By DAKSHANA BASCARAMURTY
Wednesday, February 15, 2017
Danielle Moodie-Mills had hoped the offensive rhetoric that swept over her country during the U.S. presidential campaign would finally come to an end on election night, when she would be in the CBC Toronto studio on a political panel and witness the victory of Hillary Clinton. But then Donald Trump won. That night, Ms. Moodie-Mills controversially said her country had been overtaken by "hatred on a level we have not seen since Jim Crow" - a bold claim that lit up Twitter and drew attention from both sides of the border.
Since Mr. Trump's inauguration, both Americans and Canadians have taken to the streets to protest the racist, xenophobic and misogynist views they say the President holds and the executive orders he has signed (most notably the immigrant ban focused on seven predominantly Muslim countries). As a Democratic strategist and political activist, Ms.
Moodie-Mills says maintaining that level of resistance is key to preserving a free society. But while protests can unite, they've also exposed the complex divisions among progressives that existed long before Mr. Trump's victory.
On Feb. 15, Ms. Moodie-Mills, who lives in Washington, will return to Toronto to deliver the 2017 Jack Layton Lecture at Ryerson University. She'll discuss intersectionality (the way gender, race, class and other identities are interconnected when it comes to discrimination), immigration and the role of organized resistance.
Ahead of her visit, she explained what challenges lie ahead for the United States and Canada in the Trump era.
You've said that much of what's happening in America comes down to the fact that people are fundamentally uncomfortable with this demographic shift that's happened. And we've seen it spreading across Europe. To see change at this point, do you think we need to wait for the scale to tip in the other direction?
What Trump did, and the reason why he won, was he gave people who felt disconnected and unheard a voice and somebody to blame. The reality is that there is nobody to blame for your lot in life. Yeah, governments fall short sometimes but the reality is that the coal industry isn't coming back to America. Factory plants aren't coming back to America.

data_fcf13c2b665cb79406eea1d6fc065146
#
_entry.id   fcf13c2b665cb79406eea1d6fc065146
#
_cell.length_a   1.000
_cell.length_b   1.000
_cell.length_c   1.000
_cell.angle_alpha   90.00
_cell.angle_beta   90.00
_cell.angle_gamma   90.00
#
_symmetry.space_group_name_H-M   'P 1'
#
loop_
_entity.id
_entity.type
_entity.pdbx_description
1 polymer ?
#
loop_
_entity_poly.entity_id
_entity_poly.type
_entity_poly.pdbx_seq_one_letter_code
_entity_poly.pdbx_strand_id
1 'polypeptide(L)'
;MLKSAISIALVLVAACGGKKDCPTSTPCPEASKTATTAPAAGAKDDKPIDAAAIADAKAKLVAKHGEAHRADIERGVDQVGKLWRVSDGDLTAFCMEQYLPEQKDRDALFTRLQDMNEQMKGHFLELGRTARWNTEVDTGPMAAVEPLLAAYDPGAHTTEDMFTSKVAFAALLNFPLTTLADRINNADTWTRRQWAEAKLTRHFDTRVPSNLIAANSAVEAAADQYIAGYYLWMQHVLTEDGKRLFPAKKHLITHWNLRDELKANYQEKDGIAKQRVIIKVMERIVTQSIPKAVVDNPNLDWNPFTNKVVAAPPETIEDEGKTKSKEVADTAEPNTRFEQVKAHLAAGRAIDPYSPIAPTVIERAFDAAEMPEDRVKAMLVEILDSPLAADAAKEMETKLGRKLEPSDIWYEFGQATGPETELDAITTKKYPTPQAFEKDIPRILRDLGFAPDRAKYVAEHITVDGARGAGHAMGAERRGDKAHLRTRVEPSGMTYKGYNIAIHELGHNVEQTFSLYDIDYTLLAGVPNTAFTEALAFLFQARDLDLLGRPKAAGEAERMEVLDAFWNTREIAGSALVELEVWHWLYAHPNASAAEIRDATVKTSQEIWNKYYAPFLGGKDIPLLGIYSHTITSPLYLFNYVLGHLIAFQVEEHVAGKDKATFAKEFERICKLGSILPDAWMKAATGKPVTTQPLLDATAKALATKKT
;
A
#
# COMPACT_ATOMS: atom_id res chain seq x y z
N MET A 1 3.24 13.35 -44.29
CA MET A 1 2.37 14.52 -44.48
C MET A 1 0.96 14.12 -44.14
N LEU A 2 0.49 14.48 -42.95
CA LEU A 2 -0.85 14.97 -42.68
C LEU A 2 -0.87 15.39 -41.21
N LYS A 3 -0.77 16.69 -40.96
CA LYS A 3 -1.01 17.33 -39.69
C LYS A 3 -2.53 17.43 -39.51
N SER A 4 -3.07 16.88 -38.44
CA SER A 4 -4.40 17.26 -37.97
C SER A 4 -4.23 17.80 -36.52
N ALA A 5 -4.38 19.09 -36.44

Innovation has hurt them more than any immigrant or person of colour that Trump wanted to point to and say, 'That's why you don't have a job.' I think it's not about us waiting and crossing our fingers and saying okay when we finally reach 2030 or 2050 or whatever the magical number is that this country will be majority minority that all of a sudden things will change, because honestly, who is in power will not change until we change it.
We're living in this sort of posttruth era and the Trump administration routinely gaslights its critics and serves up these socalled alternative facts. How do we navigate this new political world we're in?
The reality is he's gas-lighting the hell out of this country, out of America, out of the world. Every day there's a new bomb that drops. It's not by accident that things are being announced and done in the middle of the night. I personally place a lot of responsibility on the press to call out things when they are lies. I don't know why we find it necessary right now to move further and further away from reality in order to appease Trump. That's what we do in Communist countries, in dictatorships and authoritarian regimes. That's not what you do in a democracy. To me, it's the media's responsibility and if the media are not going to do their jobs, it's the rest of us. We're wasting our time fact-checking and he's moved on to the next target.
You say that the Trump administration is doing this in a very strategic way when you look at the timing of the release of some of these announcements. With this refugee ban in particular, some have described this as a shock event - something that's meant to cause total chaos so the real objective that they may have can be carried out while everyone's distracted. Do you think that's what's happening here?
Are they like, 'Look at me over here' and doing something behind your back? Absolutely.